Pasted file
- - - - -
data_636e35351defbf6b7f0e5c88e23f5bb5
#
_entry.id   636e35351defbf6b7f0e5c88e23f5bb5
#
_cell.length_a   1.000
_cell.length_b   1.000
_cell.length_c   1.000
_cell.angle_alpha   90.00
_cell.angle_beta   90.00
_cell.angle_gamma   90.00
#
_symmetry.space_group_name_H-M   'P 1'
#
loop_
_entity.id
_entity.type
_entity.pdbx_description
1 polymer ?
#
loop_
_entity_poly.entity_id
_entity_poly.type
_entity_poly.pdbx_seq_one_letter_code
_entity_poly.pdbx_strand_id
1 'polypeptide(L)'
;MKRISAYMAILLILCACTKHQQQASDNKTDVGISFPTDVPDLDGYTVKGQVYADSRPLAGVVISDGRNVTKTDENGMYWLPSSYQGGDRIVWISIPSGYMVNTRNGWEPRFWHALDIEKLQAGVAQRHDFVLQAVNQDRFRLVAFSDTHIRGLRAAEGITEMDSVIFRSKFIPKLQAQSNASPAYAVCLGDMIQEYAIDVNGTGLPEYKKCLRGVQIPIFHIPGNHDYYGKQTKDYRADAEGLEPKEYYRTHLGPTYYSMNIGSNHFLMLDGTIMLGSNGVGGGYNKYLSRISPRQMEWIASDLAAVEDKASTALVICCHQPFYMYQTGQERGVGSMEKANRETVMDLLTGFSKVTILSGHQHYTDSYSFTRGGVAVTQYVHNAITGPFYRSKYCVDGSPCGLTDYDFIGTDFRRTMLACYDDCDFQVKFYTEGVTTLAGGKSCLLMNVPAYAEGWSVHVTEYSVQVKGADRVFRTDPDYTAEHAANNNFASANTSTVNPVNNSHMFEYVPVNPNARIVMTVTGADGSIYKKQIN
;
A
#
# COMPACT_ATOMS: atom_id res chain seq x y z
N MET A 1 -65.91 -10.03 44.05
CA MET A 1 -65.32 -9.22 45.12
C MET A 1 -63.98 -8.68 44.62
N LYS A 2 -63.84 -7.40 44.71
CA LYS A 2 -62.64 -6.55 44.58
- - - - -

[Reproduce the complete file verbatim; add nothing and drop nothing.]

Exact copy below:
data_636e35351defbf6b7f0e5c88e23f5bb5
#
_entry.id   636e35351defbf6b7f0e5c88e23f5bb5
#
_cell.length_a   1.000
_cell.length_b   1.000
_cell.length_c   1.000
_cell.angle_alpha   90.00
_cell.angle_beta   90.00
_cell.angle_gamma   90.00
#
_symmetry.space_group_name_H-M   'P 1'
#
loop_
_entity.id
_entity.type
_entity.pdbx_description
1 polymer ?
#
loop_
_entity_poly.entity_id
_entity_poly.type
_entity_poly.pdbx_seq_one_letter_code
_entity_poly.pdbx_strand_id
1 'polypeptide(L)'
;MKRISAYMAILLILCACTKHQQQASDNKTDVGISFPTDVPDLDGYTVKGQVYADSRPLAGVVISDGRNVTKTDENGMYWLPSSYQGGDRIVWISIPSGYMVNTRNGWEPRFWHALDIEKLQAGVAQRHDFVLQAVNQDRFRLVAFSDTHIRGLRAAEGITEMDSVIFRSKFIPKLQAQSNASPAYAVCLGDMIQEYAIDVNGTGLPEYKKCLRGVQIPIFHIPGNHDYYGKQTKDYRADAEGLEPKEYYRTHLGPTYYSMNIGSNHFLMLDGTIMLGSNGVGGGYNKYLSRISPRQMEWIASDLAAVEDKASTALVICCHQPFYMYQTGQERGVGSMEKANRETVMDLLTGFSKVTILSGHQHYTDSYSFTRGGVAVTQYVHNAITGPFYRSKYCVDGSPCGLTDYDFIGTDFRRTMLACYDDCDFQVKFYTEGVTTLAGGKSCLLMNVPAYAEGWSVHVTEYSVQVKGADRVFRTDPDYTAEHAANNNFASANTSTVNPVNNSHMFEYVPVNPNARIVMTVTGADGSIYKKQIN
;
A
#
# COMPACT_ATOMS: atom_id res chain seq x y z
N MET A 1 -65.91 -10.03 44.05
CA MET A 1 -65.32 -9.22 45.12
C MET A 1 -63.98 -8.68 44.62
N LYS A 2 -63.84 -7.40 44.71
CA LYS A 2 -62.64 -6.55 44.58